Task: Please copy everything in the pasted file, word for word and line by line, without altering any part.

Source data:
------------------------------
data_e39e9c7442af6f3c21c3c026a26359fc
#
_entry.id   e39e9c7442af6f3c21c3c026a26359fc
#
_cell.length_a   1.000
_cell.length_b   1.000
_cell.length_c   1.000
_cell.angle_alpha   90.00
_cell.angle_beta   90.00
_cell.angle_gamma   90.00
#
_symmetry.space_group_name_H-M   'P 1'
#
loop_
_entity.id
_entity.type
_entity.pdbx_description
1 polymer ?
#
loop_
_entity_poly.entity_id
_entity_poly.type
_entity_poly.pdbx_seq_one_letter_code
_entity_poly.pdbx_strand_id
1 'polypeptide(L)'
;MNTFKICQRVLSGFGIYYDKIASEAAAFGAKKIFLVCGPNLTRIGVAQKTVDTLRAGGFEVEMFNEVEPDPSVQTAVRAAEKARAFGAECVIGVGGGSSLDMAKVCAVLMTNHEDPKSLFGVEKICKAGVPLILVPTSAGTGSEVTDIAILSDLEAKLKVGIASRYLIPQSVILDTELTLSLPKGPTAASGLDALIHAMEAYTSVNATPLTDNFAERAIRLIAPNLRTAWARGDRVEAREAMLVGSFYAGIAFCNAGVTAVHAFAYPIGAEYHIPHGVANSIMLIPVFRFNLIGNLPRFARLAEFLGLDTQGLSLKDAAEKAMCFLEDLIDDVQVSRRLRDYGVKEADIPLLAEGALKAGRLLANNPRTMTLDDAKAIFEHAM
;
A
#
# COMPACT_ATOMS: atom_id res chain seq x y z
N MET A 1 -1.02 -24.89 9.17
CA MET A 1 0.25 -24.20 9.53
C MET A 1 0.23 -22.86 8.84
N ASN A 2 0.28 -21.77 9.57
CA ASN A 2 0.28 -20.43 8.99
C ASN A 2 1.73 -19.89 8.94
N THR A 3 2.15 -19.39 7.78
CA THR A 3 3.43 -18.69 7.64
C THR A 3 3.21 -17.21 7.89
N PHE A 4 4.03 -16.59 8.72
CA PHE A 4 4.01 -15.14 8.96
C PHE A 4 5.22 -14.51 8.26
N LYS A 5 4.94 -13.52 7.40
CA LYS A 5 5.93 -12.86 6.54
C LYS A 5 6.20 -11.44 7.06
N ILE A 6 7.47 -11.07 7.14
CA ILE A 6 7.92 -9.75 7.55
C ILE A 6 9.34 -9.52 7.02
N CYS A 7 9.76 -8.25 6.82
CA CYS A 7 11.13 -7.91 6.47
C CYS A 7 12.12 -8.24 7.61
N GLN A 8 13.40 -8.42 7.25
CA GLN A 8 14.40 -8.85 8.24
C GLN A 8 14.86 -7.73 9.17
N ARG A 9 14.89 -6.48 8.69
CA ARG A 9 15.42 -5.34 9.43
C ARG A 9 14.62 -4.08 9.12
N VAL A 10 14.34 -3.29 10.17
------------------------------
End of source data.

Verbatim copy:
data_e39e9c7442af6f3c21c3c026a26359fc
#
_entry.id   e39e9c7442af6f3c21c3c026a26359fc
#
_cell.length_a   1.000
_cell.length_b   1.000
_cell.length_c   1.000
_cell.angle_alpha   90.00
_cell.angle_beta   90.00
_cell.angle_gamma   90.00
#
_symmetry.space_group_name_H-M   'P 1'
#
loop_
_entity.id
_entity.type
_entity.pdbx_description
1 polymer ?
#
loop_
_entity_poly.entity_id
_entity_poly.type
_entity_poly.pdbx_seq_one_letter_code
_entity_poly.pdbx_strand_id
1 'polypeptide(L)'
;MNTFKICQRVLSGFGIYYDKIASEAAAFGAKKIFLVCGPNLTRIGVAQKTVDTLRAGGFEVEMFNEVEPDPSVQTAVRAAEKARAFGAECVIGVGGGSSLDMAKVCAVLMTNHEDPKSLFGVEKICKAGVPLILVPTSAGTGSEVTDIAILSDLEAKLKVGIASRYLIPQSVILDTELTLSLPKGPTAASGLDALIHAMEAYTSVNATPLTDNFAERAIRLIAPNLRTAWARGDRVEAREAMLVGSFYAGIAFCNAGVTAVHAFAYPIGAEYHIPHGVANSIMLIPVFRFNLIGNLPRFARLAEFLGLDTQGLSLKDAAEKAMCFLEDLIDDVQVSRRLRDYGVKEADIPLLAEGALKAGRLLANNPRTMTLDDAKAIFEHAM
;
A
#
# COMPACT_ATOMS: atom_id res chain seq x y z
N MET A 1 -1.02 -24.89 9.17
CA MET A 1 0.25 -24.20 9.53
C MET A 1 0.23 -22.86 8.84
N ASN A 2 0.28 -21.77 9.57
CA ASN A 2 0.28 -20.43 8.99
C ASN A 2 1.73 -19.89 8.94
N THR A 3 2.15 -19.39 7.78
CA THR A 3 3.43 -18.69 7.64
C THR A 3 3.21 -17.21 7.89
N PHE A 4 4.03 -16.59 8.72
CA PHE A 4 4.01 -15.14 8.96
C PHE A 4 5.22 -14.51 8.26
N LYS A 5 4.94 -13.52 7.40
CA LYS A 5 5.93 -12.86 6.54
C LYS A 5 6.20 -11.44 7.06
N ILE A 6 7.47 -11.07 7.14
CA ILE A 6 7.92 -9.75 7.55
C ILE A 6 9.34 -9.52 7.02
N CYS A 7 9.76 -8.25 6.82
CA CYS A 7 11.13 -7.91 6.47
C CYS A 7 12.12 -8.24 7.61
N GLN A 8 13.40 -8.42 7.25
CA GLN A 8 14.40 -8.85 8.24
C GLN A 8 14.86 -7.73 9.17
N ARG A 9 14.89 -6.48 8.69
CA ARG A 9 15.42 -5.34 9.43
C ARG A 9 14.62 -4.08 9.12
N VAL A 10 14.34 -3.29 10.17